“I’m done,” said Alice as she put her tiles back in the game box. “I certainly can’t seem to win tonight.”
There were a few moments of silence as we looked around at each other, all of us pleasantly tipsy. The only sounds came from the clink of ice in our Sangria glasses and the traffic out on Interstate 684 a mile away, surging in the background like a distant sea. Then there was a watery splash as a carp surfaced to gulp down another bug in the pond.
“All right then, why don’t you show them your ‘alien attractor’ creation,” Jimmy said.
“It’s an alien attractor and repulsor,” she corrected him.
“Oh yeah, right... Why don’t you let them see it?”
“What’s he talking about?” my wife asked blankly. ‘Alien attractor’?”
“Hmmpff, “ Candice said, crossing her arms over her chest.
“You guys have heard those reports of UFOS in the area, right?” Jimmy said.
“I heard about them,” said Pete. “A lot of people have seen them... You think they’re aliens checking us out, making sure we behave ourselves?”
“Might be. People have been seeing them all over Putnam County and up in Dutchess,” Jimmy said. “Strange, hovering V-shaped spaceships, or something. Some investigators think they’re a hoax, more than likely pranksters flying ultra-lights — you know, those tiny kite-like planes — out of the Stormville airport. They can hover and practically stand still.
“Apparently, if they fly close enough to the ground at night with lights outlining their wings, an optical illusion creates the perception they’re a huge airship... I’m not sure what to believe yet, but I haven’t dismissed the possibility they’re visitors from outer space — cue the theremin music. As Sun Ra and his Interstellar Arkestra put it: ‘Space is the Place.’ So keep an open mind.”
“Yeah right,” I said. “You’re stoned. They’re going to come halfway across the universe to commune with the woodchucks in Putnam, right? Or maybe they just want to hang out on Main Street in Brewster, take in a movie at The Cameo and then go over to Bob’s Diner for a burger and fries, like in that Twilight Zone episode.”
Jimmy stood up and said, “C’mon, you’ve got to show them.”
Candice made her nasally “hmm” noise again, but got up, and it was clear she was tickled. Chances were it was a set-up, all part of a joke they’d dreamed up.
“Step this way then, ladies and gentlemen,” she said in her best carnival barker voice and started down the deck stairs. We all got up and tagged along behind her. She led us around their old renovated farmhouse, to a side yard where light streamed from the kitchen window to reveal what at first appeared to be a pile of junk.
“Is this a sculpture in progress?” I asked Jimmy. “A new direction for you?”
Jimmy still liked to sculpt, but his usual subject was ocean waves, sea froth and all, which he’d cast in cement and then paint in various aqua colors. The waves were realistic and full of energy, and he’d given me one that I kept on display in my family room.
“This is mine, not his,” Candice said coolly. “Pretty amazing mobile, don’t you think?”
“It’s really great, hon,” Jimmy said. “It’s like one of those found objects Cocteau would have discovered and transformed. Like that urinal that’s now in a museum.”
Candice stared at him like he’d just fell out of the sky and landed in the backyard.
“Wow. What the hell is it?” Pete asked.
A good question. From what I could tell, she’d taken an aluminum beach umbrella, stripped off its cloth covering and planted it upside down in the grass so that it resembled a spindly radar dish. Then she’d spun bright copper wire between its metal arms in a spider web pattern, which was creepy enough.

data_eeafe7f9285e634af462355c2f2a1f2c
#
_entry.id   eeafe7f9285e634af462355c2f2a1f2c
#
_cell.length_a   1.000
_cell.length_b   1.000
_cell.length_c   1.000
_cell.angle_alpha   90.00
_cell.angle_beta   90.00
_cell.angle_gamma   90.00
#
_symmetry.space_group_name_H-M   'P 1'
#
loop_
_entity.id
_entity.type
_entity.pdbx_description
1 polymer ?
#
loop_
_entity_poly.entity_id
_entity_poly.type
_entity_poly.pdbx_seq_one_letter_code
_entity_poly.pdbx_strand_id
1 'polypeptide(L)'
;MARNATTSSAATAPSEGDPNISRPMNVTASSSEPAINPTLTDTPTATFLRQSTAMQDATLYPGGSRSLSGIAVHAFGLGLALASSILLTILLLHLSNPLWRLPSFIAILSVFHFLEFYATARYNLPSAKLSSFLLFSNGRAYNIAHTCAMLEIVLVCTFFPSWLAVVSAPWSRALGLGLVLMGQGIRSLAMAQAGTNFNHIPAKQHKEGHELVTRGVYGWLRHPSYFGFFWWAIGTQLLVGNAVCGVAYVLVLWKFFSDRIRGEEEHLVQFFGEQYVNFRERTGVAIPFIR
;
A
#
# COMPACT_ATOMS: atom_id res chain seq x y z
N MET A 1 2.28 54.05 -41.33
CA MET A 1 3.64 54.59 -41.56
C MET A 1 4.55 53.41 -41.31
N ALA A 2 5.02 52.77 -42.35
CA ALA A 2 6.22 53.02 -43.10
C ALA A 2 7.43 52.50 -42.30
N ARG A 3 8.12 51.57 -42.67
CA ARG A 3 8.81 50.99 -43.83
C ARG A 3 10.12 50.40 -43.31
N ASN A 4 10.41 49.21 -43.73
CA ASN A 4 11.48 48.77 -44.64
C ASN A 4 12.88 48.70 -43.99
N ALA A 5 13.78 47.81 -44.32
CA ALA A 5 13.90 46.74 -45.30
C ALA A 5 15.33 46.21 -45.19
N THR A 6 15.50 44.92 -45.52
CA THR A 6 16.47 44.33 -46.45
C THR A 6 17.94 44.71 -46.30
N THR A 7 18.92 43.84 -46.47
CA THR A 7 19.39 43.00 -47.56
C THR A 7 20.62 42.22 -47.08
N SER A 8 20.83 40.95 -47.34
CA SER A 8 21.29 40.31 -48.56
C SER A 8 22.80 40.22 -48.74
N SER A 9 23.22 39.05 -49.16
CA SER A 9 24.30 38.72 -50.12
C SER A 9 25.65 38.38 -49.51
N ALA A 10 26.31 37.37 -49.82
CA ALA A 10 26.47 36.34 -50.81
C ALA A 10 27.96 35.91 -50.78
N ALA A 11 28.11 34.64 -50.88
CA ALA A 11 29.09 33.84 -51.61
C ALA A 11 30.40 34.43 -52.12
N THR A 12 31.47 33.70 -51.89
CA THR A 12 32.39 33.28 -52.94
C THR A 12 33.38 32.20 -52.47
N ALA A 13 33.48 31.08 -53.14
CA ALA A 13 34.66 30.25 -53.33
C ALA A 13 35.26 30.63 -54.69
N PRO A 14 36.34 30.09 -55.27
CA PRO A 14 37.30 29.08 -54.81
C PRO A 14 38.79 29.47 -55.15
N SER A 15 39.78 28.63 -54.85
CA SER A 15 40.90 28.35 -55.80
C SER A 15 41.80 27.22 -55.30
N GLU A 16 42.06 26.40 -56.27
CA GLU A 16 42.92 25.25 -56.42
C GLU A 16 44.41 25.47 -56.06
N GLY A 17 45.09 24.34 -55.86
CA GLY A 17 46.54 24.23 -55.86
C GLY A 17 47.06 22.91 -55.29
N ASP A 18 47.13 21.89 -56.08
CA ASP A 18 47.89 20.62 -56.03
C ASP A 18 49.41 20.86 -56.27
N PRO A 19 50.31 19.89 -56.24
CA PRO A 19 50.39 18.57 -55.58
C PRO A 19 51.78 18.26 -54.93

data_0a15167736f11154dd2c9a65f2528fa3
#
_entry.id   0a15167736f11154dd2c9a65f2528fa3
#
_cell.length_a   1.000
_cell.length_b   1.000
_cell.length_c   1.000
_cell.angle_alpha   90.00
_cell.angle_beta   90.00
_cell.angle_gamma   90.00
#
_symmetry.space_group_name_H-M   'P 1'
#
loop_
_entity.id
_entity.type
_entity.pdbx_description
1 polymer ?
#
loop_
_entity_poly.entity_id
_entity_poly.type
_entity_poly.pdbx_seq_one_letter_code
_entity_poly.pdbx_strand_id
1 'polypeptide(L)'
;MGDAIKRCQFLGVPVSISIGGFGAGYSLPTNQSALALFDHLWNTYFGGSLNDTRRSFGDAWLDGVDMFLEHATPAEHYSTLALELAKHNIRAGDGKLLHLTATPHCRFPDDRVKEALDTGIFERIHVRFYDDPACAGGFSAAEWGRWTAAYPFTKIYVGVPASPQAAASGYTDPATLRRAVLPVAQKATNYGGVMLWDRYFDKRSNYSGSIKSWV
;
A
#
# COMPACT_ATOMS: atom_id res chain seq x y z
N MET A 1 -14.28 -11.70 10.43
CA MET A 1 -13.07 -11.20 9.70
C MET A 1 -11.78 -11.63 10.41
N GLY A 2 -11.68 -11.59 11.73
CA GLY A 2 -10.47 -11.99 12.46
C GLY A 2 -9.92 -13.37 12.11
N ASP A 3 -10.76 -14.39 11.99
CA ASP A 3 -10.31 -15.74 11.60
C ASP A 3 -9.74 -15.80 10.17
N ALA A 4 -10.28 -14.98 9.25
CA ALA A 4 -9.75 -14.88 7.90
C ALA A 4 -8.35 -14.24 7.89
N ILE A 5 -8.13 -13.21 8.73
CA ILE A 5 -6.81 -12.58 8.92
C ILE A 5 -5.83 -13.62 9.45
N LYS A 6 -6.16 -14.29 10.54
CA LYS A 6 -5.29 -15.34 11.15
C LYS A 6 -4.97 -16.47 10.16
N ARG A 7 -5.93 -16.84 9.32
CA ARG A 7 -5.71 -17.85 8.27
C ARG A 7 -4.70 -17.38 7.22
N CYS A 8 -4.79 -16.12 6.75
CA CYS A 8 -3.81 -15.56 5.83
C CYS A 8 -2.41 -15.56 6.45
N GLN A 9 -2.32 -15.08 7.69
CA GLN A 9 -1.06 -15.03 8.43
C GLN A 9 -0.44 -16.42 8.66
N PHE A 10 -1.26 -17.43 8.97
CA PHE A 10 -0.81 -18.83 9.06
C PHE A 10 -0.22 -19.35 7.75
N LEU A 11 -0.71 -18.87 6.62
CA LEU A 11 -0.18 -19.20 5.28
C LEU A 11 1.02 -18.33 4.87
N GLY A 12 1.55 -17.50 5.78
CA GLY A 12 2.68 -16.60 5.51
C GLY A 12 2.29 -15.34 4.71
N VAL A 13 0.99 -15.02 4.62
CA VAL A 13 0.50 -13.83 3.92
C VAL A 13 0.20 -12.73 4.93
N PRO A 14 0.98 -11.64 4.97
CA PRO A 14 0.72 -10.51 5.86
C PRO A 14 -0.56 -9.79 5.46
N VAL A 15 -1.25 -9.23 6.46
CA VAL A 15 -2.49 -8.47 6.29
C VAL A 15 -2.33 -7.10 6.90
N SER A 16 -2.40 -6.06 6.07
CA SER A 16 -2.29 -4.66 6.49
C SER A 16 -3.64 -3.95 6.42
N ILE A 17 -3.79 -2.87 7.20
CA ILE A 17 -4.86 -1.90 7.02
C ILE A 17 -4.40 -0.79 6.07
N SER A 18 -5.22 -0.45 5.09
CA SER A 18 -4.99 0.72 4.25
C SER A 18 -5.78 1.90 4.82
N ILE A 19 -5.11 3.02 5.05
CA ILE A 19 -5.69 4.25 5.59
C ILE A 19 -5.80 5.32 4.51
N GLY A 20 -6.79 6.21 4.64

But it was the old work boot stuck on one arm, and a Yankees cap on another, along with several other articles of Jimmy’s clothing, as well as a naked Barbie doll, some old photos from their NYU days and what looked like the innards from several gutted radios that pushed it into a potentially crazy, scary region.
Several black-light bulbs dangled on wires from the spooky mess, so I wasn’t completely surprised when she walked over and plugged the construct into an outdoor socket on a corner of the house. The ultraviolet lights came on, illuminating the garish fluorescent paint she’d splashed on the sculpture even as the disemboweled radio parts emitted a keening, electronic whine. Then — and this was alarming — some of the metal arms began to flail about. I instinctively ducked, half-expecting one of them to fly off and impale me.
Jimmy seemed more excited than Candice, who just stood quietly admiring her creation.
“See, it’s a kinetic sculpture,” he said and strode around it. “Isn’t it cool? What a wild imagination.”
“I don’t get it, “ Pete said between laughs. “Why?”
“It’s for signaling the spacemen,” Candice said matter-of-factly, as though we should have guessed as much. “It’s my alien invitation. When it’s on like this, it means I’m home and they’re welcome to visit, maybe come on down and have a beer, or whatever. I hope they take me up on it so I can show them humans are friendly. Otherwise, they’ve got to base their opinion on wars and bad TV. I want them to know that we’re not all like that.”
She said this almost as though she meant it, but not quite. Just a hint of irony lingered about the corners of her smile.
We all looked on with drink-addled amusement and laughed at our friend’s nutty outrageousness, more than a little delighted to be in on any joke or scrap of oddness that took us, even for a few minutes, outside the boundaries of our more circumscribed suburban lives.
“Isn’t it beautiful,” Jimmy repeated a couple of times as he walked around the thing — drunk, I assumed, on love and alcohol.
* * *
Copyright © 2009 by Jack Alcott